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Tulips


TulipsTulips are showy spring flowers. Drainage may be considered as the chief means of success in the cultivation of the tulip. The soil they like best is well-rotted turf cut from pasture land and mixed with a moderate amount of sand, but they will thrive in any ground that is well drained.

The tulip bulbs should be planted during October and November about three inches deep and five inches apart, either in lines or groups, and they retain their bloom longest in a shady situation. As soon as the leaves begin to decay the bulbs may be taken up, dried, and stored away, keeping the colours separate.

For pot-culture the single varieties are best. Put 3 tulip bulbs in a five-inch pot and 6 in a six-inch one, and treat in the same manner as the Hyacinth. They may, if desired, be forced as soon as the shoots appear.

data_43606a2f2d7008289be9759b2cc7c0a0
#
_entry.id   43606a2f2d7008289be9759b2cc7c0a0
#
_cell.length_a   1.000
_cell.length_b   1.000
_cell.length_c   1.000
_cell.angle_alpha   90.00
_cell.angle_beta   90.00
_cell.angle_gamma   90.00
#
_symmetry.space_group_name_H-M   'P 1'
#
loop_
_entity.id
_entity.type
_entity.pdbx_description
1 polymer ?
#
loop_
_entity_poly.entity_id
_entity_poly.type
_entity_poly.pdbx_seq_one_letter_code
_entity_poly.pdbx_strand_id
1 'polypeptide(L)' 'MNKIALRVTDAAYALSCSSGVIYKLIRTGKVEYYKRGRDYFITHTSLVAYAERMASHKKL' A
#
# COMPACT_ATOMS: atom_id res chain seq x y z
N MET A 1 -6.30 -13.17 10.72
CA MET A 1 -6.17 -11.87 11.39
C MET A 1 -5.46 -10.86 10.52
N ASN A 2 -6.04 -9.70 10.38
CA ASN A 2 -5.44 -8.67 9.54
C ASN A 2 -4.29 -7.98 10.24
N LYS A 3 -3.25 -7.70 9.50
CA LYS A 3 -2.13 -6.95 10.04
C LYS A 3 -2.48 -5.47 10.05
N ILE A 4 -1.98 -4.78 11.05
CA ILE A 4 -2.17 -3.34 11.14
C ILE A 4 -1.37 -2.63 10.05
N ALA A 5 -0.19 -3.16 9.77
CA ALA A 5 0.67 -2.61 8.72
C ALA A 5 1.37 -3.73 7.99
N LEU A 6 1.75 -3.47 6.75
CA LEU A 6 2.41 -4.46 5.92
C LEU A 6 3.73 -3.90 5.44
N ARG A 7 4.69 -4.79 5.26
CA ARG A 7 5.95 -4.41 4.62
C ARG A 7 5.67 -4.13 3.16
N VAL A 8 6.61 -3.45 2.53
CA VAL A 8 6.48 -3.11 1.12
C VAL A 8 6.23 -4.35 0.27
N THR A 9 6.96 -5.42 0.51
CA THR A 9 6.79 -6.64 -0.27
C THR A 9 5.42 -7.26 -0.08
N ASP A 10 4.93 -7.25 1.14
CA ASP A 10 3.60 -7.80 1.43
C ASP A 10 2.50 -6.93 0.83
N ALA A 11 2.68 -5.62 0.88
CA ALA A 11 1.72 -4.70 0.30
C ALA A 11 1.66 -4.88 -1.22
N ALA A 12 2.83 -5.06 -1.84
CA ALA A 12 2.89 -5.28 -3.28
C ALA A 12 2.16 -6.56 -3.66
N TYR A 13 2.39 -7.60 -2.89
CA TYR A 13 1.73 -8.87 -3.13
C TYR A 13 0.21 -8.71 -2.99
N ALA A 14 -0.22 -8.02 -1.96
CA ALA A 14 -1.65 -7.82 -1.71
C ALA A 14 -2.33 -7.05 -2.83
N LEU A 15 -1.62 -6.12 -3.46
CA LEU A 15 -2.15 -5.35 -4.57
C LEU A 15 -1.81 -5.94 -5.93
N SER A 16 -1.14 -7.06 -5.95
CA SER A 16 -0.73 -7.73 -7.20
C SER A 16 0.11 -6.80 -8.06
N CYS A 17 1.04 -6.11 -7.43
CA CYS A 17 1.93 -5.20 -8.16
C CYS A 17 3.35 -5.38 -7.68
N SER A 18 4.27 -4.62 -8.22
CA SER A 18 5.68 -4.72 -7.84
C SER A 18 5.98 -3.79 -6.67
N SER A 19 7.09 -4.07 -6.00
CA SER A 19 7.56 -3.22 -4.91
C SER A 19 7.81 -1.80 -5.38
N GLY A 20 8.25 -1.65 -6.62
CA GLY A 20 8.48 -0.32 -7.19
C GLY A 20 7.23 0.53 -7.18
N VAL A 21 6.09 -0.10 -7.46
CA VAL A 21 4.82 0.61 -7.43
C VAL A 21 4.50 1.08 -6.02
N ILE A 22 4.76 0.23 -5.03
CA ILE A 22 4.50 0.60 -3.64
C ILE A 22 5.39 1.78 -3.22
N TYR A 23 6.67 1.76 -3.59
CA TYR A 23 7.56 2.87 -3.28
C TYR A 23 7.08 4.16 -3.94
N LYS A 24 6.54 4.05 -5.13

When required to fill vases, etc., it is a good plan to grow them in shallow boxes, and transfer them when in flower to the vases or baskets. By this method exactitude of height and colouring is ensured.

Tulips are divided into three classes:
  1. Roses, which have a white ground, with crimson, pink, or scarlet marks;
  2. Byblomens, having also a white ground, but with lilac, purple, or black marks
  3. Bizarres, with a yellow ground having marks of any colour